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Freshman guard Tyler Perkins puts up a three-pointer against Villanova during the game on Nov. 13. Credit: Anna Vazhaeparambil

“Perkins … three-ball … corner pocket!”

The crowd cheered and roared at the sight. Tyler Perkins — one of four freshmen on Penn men's basketball — nailed a pump fake and then a three over the head of his defender to increase the team's lead in its 76-72 win over No. 21 Villanova.

No one at Penn knew who Perkins was before that moment. Now, he’s on the March Madness Instagram page commemorating the win.

So, who is this new face on the block?

First and foremost, the freshman guard is a product of the DMV. No, not the Department of Motor Vehicles, but rather the D.C.-Maryland-Virginia metropolitan area. There, basketball culture thrives. While underlooked in comparison to the nearby New York City metropolitan area, the DMV continues to produce up-and-coming basketball talent.

There is of course NBA superstar Kevin Durant, the cousin duo Angel Reese of LSU and Jordan Hawkins of UConn who each won NCAA Championships earlier this year, and Jelani Williams — Penn alumnus and D.C. native who fought through multiple ACL injuries to make his collegiate debut.

“Everybody plays hard. If you don’t play hard, you’re not gonna make it to the next step,” Perkins said of the DMV.

While not coming back from any ACL injuries himself, Perkins has that same grit and toughness that Williams possessed. Coach Steve Donahue and the rest of the coaching staff have watched it manifest on the court in multiple ways — from the rebounding to the competitive nature.

Anyone at the Villanova game could tell that he is a bona fide scorer, but an underrated part of his game that most will overlook is his rebounding. Currently, Perkins averages 7.1 rebounds per game, second-most of the team and only 0.5 rebounds per game away from the team leader: junior center Nick Spinoso. In just his second collegiate game — the team's matchup with Bucknell on Nov. 8 — he recorded 14 boards to accompany his 24 points for his first ever double-double.

“The overriding trait we really like was no matter what situation he was in, he just really competed,” Donahue said. “Whether that was his high school team where he played the whole time, had to score, or his AAU team where he had to be a piece, different roles. He just always was engaged and played every aspect of the game.”

He's a do-it-all, well-rounded which was apparent to Donahue from the moment they started scouting him. This type of play is what earned Perkins a starting position from the first tipoff. To Donahue, the decision felt natural. Most freshmen would falter under the bright lights of collegiate starts, but Perkins didn't.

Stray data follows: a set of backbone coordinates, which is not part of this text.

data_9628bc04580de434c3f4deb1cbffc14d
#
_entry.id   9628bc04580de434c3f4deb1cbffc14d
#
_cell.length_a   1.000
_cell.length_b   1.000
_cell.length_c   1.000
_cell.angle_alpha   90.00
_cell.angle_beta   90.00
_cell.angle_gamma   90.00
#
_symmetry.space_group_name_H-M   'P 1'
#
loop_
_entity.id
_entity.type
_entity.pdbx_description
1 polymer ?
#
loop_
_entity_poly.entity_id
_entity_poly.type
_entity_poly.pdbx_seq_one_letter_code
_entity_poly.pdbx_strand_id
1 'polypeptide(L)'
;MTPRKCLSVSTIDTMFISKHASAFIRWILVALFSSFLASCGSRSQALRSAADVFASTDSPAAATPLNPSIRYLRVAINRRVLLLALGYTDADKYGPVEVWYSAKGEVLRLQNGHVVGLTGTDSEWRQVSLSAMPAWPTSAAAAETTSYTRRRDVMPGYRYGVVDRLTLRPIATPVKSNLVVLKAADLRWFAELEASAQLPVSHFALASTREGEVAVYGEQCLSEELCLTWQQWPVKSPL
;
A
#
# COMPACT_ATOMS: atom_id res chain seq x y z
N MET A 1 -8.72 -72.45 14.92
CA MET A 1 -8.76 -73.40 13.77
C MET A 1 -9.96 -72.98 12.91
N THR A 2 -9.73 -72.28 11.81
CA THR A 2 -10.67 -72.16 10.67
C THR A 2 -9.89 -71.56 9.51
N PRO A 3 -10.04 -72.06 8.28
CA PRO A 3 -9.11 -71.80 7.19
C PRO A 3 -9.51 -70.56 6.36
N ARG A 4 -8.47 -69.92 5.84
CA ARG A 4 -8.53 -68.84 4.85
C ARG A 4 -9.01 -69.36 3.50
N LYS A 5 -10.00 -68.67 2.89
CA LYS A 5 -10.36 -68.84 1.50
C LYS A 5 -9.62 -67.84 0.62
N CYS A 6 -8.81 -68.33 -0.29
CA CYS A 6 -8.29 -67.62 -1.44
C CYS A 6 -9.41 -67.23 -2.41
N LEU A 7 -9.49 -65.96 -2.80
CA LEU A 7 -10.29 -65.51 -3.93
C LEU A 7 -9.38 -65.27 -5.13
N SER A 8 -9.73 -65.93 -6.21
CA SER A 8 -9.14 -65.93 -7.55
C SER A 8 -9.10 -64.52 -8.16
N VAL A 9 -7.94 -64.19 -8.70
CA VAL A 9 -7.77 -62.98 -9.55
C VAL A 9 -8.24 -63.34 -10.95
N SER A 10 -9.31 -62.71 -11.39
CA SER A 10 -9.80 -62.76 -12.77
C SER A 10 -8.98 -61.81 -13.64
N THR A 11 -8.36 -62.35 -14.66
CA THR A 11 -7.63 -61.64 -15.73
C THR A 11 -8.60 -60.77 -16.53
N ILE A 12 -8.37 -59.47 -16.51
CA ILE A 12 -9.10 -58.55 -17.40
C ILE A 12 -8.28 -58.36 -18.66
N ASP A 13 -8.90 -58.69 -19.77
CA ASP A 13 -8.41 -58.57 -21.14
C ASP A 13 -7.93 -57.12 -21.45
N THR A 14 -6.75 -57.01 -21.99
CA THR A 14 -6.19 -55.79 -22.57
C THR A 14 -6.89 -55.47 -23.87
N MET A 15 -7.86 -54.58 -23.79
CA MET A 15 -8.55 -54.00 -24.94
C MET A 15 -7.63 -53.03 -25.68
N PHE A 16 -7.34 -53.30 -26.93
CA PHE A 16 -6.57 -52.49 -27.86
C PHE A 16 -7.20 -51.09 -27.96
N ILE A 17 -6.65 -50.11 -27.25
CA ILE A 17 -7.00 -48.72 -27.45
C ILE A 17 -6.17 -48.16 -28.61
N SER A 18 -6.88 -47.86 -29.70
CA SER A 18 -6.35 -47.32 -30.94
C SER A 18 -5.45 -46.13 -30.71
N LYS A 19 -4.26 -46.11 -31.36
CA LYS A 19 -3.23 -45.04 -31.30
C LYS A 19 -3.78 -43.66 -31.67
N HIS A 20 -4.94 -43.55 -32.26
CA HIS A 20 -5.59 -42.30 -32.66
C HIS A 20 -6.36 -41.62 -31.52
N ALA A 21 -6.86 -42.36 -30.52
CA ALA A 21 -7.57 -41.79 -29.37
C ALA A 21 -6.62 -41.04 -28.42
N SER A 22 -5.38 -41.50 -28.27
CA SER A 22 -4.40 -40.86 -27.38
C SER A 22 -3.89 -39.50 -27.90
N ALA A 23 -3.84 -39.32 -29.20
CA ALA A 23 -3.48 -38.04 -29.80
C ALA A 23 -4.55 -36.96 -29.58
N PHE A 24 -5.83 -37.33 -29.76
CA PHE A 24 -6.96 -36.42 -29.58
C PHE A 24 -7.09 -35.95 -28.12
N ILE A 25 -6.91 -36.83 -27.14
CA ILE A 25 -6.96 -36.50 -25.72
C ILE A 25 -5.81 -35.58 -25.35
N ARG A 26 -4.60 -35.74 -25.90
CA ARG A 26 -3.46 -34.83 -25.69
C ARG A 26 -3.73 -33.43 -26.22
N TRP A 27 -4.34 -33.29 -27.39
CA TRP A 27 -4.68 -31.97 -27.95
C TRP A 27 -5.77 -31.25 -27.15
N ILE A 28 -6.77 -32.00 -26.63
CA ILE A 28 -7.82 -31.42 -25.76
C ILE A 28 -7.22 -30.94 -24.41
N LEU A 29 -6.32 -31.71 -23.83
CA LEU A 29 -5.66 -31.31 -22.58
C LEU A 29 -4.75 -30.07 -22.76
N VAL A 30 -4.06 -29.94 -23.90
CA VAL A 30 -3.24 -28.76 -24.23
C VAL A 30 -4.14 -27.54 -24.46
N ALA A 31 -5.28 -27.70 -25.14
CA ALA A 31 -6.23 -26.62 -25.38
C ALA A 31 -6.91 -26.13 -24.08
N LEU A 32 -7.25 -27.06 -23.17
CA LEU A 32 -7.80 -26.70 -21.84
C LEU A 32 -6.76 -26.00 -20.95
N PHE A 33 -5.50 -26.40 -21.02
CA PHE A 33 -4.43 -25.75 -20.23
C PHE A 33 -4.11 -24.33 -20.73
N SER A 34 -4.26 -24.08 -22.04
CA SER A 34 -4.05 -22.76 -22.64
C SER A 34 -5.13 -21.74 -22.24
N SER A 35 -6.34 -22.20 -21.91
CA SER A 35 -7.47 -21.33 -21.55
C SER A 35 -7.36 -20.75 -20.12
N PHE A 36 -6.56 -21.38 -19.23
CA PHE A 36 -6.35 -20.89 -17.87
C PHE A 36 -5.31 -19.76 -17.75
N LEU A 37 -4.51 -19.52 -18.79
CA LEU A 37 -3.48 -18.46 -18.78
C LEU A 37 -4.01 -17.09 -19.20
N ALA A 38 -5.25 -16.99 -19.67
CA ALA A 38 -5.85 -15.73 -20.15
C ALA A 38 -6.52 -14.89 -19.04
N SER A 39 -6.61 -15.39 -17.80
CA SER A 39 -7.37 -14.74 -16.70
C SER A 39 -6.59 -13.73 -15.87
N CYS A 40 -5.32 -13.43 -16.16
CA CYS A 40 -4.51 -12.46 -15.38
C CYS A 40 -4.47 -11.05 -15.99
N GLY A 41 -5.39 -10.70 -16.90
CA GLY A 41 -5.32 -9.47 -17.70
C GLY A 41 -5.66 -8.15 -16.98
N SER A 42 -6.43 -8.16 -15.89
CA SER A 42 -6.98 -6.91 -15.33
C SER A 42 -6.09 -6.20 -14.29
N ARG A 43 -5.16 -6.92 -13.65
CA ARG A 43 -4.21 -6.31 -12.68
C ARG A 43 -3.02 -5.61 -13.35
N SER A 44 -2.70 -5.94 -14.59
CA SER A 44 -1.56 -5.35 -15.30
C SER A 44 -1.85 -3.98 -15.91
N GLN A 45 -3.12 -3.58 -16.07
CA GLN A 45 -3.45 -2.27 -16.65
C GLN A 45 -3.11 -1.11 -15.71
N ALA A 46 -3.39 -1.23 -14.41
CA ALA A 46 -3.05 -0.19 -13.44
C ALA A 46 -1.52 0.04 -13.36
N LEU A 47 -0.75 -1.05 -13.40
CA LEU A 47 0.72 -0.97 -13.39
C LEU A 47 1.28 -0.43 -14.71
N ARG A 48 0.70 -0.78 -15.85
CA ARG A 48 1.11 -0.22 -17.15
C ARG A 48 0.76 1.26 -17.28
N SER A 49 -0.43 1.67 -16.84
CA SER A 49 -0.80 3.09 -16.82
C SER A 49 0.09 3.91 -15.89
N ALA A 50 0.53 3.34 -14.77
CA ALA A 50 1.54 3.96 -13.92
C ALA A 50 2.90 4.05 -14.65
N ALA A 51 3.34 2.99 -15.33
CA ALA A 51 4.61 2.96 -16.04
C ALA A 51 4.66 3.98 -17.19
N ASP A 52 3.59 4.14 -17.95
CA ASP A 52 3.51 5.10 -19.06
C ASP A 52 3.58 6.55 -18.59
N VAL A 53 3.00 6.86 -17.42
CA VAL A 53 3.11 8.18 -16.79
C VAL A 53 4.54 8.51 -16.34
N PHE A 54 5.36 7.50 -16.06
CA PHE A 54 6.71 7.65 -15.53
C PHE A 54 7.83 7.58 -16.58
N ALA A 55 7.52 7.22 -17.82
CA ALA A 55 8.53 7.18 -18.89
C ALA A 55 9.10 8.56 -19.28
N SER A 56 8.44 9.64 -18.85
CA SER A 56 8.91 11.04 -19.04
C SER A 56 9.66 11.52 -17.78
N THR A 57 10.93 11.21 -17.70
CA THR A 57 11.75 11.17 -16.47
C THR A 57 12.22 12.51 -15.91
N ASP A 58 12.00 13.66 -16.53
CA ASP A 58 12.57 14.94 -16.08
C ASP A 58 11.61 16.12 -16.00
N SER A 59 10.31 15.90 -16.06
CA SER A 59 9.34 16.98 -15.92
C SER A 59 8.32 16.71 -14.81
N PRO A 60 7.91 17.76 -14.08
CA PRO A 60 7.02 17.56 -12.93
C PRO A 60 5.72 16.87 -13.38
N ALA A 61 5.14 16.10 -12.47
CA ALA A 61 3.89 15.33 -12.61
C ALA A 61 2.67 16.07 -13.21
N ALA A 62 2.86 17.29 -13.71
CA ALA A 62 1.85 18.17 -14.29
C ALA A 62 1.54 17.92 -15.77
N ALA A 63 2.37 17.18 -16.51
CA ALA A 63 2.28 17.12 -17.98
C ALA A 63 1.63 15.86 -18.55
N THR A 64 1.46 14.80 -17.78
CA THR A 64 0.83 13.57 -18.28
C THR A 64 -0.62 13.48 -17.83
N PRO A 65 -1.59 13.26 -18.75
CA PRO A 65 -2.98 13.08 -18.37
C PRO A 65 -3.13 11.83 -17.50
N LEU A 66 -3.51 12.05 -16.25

“I think it was pretty apparent early on that he was one of our best all-around players,” Donahue said. “I try not to think of freshman, sophomore, junior, senior — just try to do it on merit. And Tyler really performed well in preseason.”

Perkins’s first basket against the Wildcats was a memorable one: A fast break three that turned into a four-point play after a foul. It was a great way to get his night started, as he went on to score 18 more points over the course of the evening. While he says he could not appreciate the moment until all the confetti cleared and the students left the floor, the pandemonium of the night lived up to his expectations for the Palestra.  

“That’s why I chose to come here. Because when it feels like that, you can’t beat it,” Perkins said.

While that game stands as the biggest of his career so far, he actually takes inspiration from one of Villanova’s greatest: Jalen Brunson, who — by entering the NBA Draft — missed out on losing in the Palestra in 2018.  

Both are left-handed, which is rare enough in the general population but even rarer in basketball. The dominant hand can be a gamechanger, as defenders are often used to guarding right-handed players. But beyond that, Perkins says that he admires just the physicality of Brunson as a player and how he gets to the basket, which is something that Perkins champions about his game. Similarly, he takes inspiration from James Harden’s game for how he gets to the basket, makes shots, and creates assists.

Regardless of how he has played so far, Perkins has a lot to learn — and he knows it. Perkins is a freshman at the end of the day. While he plays with a similar suave to that of his more experienced collegiate peers, he cites remaining levelheaded as something to work on.

“In high school, you can be up and down a lot but in college you don’t have that time,” Perkins said. “You have to be even because I’m playing against guys that may be 22, 23, 24 years old so just being levelheaded and knowing that it’s next play, next game. Each possession matters. Little plays will either win or lose the game.”

Developing qualities like levelheadedness take time. But one thing that Perkins already has from the start is the unselfish spirit of Quaker basketball.

“I think he finds real joy in his teammates doing well, his team winning, despite or because of what he did,” Donahue said. “He just really has a great ability just to be engaged in the winning of the team more than personal accolades, which I think is sometimes hard for young players.”

Perkins’s career as a Quaker is just getting started, but he's already picked up three 20-plus-point performances. If he keeps playing like this, his career and statement performance over Villanova may just be the first of many.